Children are Suffering
While this one may be hard to swallow, children are the real victims of the air quality crisis. There has been a rapid increase in childhood asthma and other breathing conditions in the last twenty years. According to the EPA, this can be attributed, at least partly, to the quality of air in homes.
What to Do About Poor Indoor Air Quality
Fortunately, there are things you can do to battle for healthy indoor air quality. These include and are not lmited to:
- HVAC inspections and regular maintenance
- Radon inspection and following recommendations to re-mediate Radon
- Mold inspection and cleaning mold out of your home and cars
- Dust and clean regularly
- Regularly change air filters and ensure you get the right air filter for your needs (ex. high allergen, mold, pet dander, etc.)
- Get outside more (especially if you work from home or homeschool)
- Detect your indoor air quality and make an action plan for cleaner air
- Use Air purifiers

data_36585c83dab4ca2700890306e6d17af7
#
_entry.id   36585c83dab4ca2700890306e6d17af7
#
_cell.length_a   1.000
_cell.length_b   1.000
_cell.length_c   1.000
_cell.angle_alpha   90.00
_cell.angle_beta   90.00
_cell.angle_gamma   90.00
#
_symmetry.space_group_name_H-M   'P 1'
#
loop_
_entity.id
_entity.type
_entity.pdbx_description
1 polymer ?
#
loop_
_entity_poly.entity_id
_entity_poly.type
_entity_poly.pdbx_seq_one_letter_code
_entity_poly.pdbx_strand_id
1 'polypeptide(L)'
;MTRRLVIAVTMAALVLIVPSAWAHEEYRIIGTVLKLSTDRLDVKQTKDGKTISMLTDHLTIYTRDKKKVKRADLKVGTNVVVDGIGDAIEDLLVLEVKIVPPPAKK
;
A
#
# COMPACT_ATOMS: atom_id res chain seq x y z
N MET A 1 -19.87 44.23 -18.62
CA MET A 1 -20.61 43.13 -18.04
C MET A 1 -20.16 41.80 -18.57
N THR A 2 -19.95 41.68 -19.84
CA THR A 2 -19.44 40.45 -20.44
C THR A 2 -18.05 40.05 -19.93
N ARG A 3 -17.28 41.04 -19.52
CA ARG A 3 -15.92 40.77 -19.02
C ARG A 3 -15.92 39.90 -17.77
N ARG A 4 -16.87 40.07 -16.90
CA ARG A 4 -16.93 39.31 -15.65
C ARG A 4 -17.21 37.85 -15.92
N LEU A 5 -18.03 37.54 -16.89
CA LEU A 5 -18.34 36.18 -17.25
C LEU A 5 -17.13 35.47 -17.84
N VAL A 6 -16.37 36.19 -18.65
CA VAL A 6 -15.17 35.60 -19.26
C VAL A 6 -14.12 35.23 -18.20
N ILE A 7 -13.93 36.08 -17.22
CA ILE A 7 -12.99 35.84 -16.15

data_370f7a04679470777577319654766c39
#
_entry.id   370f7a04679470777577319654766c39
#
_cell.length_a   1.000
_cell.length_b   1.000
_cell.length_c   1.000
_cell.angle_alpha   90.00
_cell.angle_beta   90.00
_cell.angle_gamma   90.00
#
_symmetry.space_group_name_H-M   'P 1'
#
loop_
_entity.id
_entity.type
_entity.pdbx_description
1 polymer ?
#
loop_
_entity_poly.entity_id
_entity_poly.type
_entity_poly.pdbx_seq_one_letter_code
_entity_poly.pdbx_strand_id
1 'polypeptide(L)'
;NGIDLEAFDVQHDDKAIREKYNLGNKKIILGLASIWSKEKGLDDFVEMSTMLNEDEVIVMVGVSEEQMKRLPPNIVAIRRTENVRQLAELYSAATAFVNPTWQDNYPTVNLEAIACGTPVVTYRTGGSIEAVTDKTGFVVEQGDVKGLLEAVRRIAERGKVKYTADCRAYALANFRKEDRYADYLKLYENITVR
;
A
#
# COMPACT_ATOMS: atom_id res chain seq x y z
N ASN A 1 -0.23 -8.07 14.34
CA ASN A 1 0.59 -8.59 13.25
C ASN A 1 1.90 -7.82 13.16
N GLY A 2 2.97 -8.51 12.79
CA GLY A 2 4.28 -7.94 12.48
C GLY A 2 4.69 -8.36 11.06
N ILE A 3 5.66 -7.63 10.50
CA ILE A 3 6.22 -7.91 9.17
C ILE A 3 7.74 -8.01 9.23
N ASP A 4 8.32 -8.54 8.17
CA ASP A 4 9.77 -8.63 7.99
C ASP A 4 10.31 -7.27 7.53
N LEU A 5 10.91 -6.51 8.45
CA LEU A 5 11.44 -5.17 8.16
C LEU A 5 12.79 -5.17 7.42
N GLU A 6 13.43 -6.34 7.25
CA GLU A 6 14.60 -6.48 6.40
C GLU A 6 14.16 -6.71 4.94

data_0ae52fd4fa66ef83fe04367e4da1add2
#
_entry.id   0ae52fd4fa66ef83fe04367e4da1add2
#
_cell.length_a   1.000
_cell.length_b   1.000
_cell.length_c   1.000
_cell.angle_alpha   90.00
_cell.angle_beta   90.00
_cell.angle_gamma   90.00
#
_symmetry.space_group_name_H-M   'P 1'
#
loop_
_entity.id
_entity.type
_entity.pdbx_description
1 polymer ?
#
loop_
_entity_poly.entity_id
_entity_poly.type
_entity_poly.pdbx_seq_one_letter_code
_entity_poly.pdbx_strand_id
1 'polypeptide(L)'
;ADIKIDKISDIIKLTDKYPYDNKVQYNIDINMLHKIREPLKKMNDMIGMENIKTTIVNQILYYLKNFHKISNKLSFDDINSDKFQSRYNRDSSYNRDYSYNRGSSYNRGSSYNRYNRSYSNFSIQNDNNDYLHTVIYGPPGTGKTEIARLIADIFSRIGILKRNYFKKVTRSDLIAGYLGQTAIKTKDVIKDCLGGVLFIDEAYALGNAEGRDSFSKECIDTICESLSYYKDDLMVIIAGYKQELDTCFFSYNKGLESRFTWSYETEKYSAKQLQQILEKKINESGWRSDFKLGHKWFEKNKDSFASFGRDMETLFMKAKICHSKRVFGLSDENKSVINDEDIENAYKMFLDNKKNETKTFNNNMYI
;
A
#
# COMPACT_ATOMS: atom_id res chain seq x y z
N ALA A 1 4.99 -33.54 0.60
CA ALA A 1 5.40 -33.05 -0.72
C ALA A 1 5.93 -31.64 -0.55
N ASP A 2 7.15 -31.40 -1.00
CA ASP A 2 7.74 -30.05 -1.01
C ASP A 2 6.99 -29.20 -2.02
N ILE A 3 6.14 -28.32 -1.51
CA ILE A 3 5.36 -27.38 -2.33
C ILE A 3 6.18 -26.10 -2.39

There are a range of indoor air quality monitors. A few to consider are as follows:
On the air purifiers front, these range from personal air purifiers to purifiers that can cover a significant amount of square footage in your home. A few to consider are as follows:
Don’t let the air in your home be a silent killer. To protect the health and safety of each member of your family, as well as yourself, it’s time to call in the professionals to test and purify your air. This simple fix will save you a lot of time, tears, and heartache down the road by keeping your home and family as safe as possible. Don’t wait any longer, get professional help today.